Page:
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Cultural History, Micro-History, and the Origins of International Human Rights Law
13 November à 18h 00 - 20h 00
On 13 November, Marco Duranti will present its book “Cultural History, Micro-History, and the Origins of International Human Rights Law” at the Centre.
- Radically reinterprets how and why European conservatives advanced a postwar human rights system, arguing that they were motivated by a desire to limit the creation of policies they believed would violate their basic liberties, above all in Britain and France.
- Challenges the conventional view that human rights efforts have universally reflected a “leftist” post-fascist agenda.
- Traces the role that culture, ethics, and memory played in the genesis of international law and organizations between 1899 and 1959.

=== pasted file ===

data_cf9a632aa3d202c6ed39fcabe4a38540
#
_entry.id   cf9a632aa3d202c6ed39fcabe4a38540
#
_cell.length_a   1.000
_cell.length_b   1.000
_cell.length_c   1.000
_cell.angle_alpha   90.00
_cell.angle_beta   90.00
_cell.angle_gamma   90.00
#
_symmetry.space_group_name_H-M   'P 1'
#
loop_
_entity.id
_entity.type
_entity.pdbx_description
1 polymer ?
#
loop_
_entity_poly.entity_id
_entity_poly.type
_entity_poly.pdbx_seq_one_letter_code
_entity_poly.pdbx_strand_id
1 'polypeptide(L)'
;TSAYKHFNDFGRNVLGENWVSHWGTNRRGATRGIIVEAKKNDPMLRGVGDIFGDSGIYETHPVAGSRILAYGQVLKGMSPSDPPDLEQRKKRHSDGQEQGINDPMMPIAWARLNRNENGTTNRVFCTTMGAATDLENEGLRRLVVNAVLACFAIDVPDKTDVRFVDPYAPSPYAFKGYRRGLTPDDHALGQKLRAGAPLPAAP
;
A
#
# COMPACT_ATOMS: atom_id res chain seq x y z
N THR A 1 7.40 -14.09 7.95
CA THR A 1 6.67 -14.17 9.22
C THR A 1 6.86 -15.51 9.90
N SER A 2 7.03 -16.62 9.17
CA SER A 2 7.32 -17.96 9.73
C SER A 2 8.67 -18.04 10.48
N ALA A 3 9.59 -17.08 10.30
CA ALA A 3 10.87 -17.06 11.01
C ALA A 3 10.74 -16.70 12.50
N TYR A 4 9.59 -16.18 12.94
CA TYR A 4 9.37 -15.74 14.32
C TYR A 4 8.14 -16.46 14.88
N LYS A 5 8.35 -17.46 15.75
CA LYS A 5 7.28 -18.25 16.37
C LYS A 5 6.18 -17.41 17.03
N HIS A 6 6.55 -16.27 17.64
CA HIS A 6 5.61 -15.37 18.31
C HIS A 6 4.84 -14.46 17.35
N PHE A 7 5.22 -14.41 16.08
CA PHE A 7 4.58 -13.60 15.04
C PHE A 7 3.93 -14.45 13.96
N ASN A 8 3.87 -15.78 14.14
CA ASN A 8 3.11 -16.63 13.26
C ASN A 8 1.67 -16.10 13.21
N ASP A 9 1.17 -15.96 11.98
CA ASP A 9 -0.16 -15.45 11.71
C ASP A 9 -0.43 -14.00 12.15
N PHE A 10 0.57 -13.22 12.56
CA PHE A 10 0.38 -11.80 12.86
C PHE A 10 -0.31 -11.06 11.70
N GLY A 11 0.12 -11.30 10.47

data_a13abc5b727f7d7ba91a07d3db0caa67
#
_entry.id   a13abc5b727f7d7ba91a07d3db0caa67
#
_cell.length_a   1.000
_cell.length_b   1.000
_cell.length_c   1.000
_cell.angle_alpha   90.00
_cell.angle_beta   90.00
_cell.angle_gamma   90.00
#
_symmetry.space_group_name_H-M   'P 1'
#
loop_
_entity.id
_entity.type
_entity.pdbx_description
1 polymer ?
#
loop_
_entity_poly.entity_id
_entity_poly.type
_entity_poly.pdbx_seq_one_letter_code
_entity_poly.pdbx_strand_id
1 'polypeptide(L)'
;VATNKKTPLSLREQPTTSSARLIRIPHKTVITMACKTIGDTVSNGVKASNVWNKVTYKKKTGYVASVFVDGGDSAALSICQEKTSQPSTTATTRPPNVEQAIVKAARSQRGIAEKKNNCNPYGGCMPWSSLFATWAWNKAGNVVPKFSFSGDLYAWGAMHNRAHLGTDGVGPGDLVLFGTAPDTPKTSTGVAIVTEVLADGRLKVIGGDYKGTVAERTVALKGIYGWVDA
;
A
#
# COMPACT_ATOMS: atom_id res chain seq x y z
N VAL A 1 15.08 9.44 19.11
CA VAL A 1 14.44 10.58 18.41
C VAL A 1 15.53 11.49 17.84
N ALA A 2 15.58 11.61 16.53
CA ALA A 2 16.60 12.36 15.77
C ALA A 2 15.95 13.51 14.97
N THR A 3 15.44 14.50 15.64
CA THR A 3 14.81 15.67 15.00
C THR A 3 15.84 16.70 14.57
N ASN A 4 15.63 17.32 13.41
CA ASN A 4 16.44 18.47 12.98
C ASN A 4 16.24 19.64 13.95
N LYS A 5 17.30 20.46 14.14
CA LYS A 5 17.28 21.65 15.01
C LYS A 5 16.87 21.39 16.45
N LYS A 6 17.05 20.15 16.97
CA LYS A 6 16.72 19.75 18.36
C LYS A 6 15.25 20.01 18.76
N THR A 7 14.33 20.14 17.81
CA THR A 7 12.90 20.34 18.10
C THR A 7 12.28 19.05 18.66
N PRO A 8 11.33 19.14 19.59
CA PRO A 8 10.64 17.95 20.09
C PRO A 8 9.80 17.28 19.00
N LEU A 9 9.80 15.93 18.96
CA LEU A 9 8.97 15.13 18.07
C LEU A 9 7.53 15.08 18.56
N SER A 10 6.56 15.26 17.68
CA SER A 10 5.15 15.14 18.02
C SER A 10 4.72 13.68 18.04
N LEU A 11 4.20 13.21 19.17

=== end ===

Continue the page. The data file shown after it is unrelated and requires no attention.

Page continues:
- Offers a new perspective on Winston Churchill’s understanding of European integration and European identity, as well as his involvement in the origins of the European Convention on Human Rights (ECHR) and European Court of Human Rights.
- Provides essential historical context for political crises currently affecting the European Union and European Court of Human Rights by demonstrating the conservative roots of both.
- Draws on previously unpublished material from twenty archives in six countries.